There are diverse uses for suspense accounts. One important use of a suspense account is to bring the trial balance into agreement.

Two other notable uses are discussed in this article.

Use 1

If a bookkeeper is unsure about which account to debit or credit in a transaction, they can temporarily place the entry in a suspense account.

Later, when they receive more information, they can transfer the entry from the suspense account to the correct account.

Example

A calculator is purchased for $750 in cash. The bookkeeper is unsure whether to debit the office machines account or the electronic appliances account. He later decided to place it in the office machines account.

First Entry

Dr. Suspense account: $750
Cr. Cash account: $750

Subsequent Entry

Dr. Office machines account: $750
Cr. Suspense account: $750

Use 2

If an expense is incurred, the benefit of which is received by more than one account, such an expense can temporarily be placed in a suspense account. Later, the entries can be transferred to the relevant accounts at the appropriate ratio.

Example

A transport bill of $8,500 is paid in cash. Later, the decision is made to charge 4/5 of it to carriage inward and the rest to carriage outwards.

First Entry

Dr. Suspense account: $8,500
Cr. Cash account: $8,500

Subsequent Entry

Dr. Carriage inward account: $6,800
Dr. Carriage outward account: $1,700
Cr. Suspense account: $8,500

Frequently Asked Questions

What is the difference between a suspense account and a running account?

A running account can have both debit and credit balances. A suspense account cannot have a debit balance, it always shows a credit balance.

What is the purpose of setting up a suspense account?

The main purpose of setting up a suspense account is to keep track of temporary transactions that have not yet been posted to the ledger account. These temporary transactions are "suspended" or held in suspense until they can be identified with a specific ledger account.

What is the difference between adjusting entries and suspense accounts?

Adjusting Entries are used to correct mistakes, whereas suspense accounts are useful for temporarily holding transactions until there is enough information to post them. For example, if a bookkeeper is unsure about which account to debit or credit in a transaction, he/she can temporarily place the entry in a suspense account until they receive more information.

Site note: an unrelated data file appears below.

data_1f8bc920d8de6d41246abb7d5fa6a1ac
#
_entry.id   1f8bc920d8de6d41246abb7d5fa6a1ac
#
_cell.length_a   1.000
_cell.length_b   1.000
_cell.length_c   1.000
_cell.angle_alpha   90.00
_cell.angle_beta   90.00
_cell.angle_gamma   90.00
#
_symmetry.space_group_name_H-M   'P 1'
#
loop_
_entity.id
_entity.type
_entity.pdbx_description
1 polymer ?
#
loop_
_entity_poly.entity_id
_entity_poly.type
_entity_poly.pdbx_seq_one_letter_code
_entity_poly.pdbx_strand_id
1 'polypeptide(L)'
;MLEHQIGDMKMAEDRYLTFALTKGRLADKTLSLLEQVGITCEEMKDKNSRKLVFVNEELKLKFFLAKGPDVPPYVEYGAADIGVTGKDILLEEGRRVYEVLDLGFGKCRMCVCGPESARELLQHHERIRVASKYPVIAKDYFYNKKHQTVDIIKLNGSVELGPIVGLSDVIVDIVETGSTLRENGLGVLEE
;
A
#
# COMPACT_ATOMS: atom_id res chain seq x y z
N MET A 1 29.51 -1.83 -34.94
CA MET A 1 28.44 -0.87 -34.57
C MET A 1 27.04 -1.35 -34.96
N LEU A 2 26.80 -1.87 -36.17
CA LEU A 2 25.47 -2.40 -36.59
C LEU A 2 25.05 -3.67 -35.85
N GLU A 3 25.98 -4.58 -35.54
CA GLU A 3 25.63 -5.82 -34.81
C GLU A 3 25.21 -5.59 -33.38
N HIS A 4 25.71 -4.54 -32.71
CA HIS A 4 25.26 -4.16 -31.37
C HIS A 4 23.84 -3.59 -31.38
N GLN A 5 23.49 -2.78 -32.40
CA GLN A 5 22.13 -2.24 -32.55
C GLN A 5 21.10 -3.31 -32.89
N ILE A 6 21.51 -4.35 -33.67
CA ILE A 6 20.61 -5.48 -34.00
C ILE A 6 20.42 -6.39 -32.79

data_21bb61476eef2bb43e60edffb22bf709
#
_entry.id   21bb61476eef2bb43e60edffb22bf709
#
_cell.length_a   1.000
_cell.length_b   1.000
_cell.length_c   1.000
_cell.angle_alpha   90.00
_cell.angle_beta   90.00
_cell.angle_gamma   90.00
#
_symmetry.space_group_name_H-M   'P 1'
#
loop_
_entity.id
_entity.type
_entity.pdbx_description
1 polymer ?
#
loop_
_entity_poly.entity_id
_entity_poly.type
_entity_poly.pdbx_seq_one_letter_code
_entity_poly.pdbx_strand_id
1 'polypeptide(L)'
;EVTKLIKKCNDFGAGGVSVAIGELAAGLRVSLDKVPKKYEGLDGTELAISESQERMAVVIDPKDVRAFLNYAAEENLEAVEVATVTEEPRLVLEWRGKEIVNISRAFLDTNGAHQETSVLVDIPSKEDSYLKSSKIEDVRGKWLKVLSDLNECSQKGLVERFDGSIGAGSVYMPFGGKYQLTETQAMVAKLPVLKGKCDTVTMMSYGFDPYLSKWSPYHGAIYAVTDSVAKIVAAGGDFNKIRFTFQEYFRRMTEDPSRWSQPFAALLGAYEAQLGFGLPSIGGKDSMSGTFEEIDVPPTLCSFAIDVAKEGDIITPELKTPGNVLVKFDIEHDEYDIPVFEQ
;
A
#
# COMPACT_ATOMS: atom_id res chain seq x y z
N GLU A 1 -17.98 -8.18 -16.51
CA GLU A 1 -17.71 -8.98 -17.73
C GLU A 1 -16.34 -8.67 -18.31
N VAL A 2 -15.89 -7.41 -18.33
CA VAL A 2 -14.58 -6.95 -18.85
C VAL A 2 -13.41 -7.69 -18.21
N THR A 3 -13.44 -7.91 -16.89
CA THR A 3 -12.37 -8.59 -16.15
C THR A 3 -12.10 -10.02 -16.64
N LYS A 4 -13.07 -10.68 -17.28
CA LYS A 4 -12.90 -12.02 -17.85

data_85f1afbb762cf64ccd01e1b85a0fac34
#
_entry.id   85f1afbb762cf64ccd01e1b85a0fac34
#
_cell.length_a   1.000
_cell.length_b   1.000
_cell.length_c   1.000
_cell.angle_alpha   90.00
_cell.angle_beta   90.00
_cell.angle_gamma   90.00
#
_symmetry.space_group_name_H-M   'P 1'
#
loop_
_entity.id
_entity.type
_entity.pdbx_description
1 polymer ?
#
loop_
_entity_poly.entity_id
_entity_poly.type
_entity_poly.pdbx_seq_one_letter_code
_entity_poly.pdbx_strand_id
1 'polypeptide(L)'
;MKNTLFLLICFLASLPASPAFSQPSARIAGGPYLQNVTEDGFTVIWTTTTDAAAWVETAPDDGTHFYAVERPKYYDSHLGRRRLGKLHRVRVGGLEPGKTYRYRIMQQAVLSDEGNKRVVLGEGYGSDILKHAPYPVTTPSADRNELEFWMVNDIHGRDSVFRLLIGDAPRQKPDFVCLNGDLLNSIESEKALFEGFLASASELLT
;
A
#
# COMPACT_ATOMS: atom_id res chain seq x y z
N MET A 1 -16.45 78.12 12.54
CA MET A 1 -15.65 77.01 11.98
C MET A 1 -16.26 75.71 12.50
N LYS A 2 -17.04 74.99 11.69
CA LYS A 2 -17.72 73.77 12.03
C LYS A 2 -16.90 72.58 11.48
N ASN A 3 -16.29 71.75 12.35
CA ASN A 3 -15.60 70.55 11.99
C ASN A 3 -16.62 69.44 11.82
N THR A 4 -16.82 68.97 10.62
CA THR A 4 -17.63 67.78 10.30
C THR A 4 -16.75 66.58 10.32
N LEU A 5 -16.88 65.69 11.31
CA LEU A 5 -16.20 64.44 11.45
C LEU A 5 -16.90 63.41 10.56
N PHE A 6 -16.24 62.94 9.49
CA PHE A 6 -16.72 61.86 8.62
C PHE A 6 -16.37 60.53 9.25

Do I need to close my suspense account?

No, you do not need to close your suspense account as long as you are keeping track of uncorrected transactions. If your business experiences a high rate of change in its accounts, though, it is best practice to close the suspense account periodically and transfer all uncorrected entries to their respective ledger accounts.

Which account number should I use for my suspense account?

A suspense account uses an account number greater than 99. For example, if your company's opening ledger has account numbers 1-98, the next account number available to your business will be 100. However, it is recommended to keep a minimum of 25 ledger accounts in order to avoid errors when posting entries.

True is a Certified Educator in Personal Finance (CEPF®), author of The Handy Financial Ratios Guide, a member of the Society for Advancing Business Editing and Writing, contributes to his financial education site, Finance Strategists, and has spoken to various financial communities such as the CFA Institute, as well as university students like his Alma mater, Biola University, where he received a bachelor of science in business and data analytics.

To learn more about True, visit his personal website, view his author profile on Amazon, or check out his speaker profile on the CFA Institute website.